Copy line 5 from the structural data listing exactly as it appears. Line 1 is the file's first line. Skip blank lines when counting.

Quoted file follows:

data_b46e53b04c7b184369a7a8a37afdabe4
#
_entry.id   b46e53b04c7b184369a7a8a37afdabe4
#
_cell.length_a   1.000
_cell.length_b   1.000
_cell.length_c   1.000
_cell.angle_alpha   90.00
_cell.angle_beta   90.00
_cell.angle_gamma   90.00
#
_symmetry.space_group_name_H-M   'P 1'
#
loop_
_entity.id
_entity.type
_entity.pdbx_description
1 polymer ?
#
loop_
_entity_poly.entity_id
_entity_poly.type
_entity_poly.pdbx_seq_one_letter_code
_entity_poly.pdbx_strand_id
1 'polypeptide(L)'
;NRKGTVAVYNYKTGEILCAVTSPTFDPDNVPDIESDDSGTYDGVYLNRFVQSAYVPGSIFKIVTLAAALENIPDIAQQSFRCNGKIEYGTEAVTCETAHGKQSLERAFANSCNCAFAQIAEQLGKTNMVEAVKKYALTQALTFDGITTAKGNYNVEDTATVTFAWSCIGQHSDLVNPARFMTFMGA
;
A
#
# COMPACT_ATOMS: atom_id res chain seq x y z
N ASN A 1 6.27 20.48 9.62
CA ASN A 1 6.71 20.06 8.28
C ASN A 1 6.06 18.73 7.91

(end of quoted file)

_cell.length_a   1.000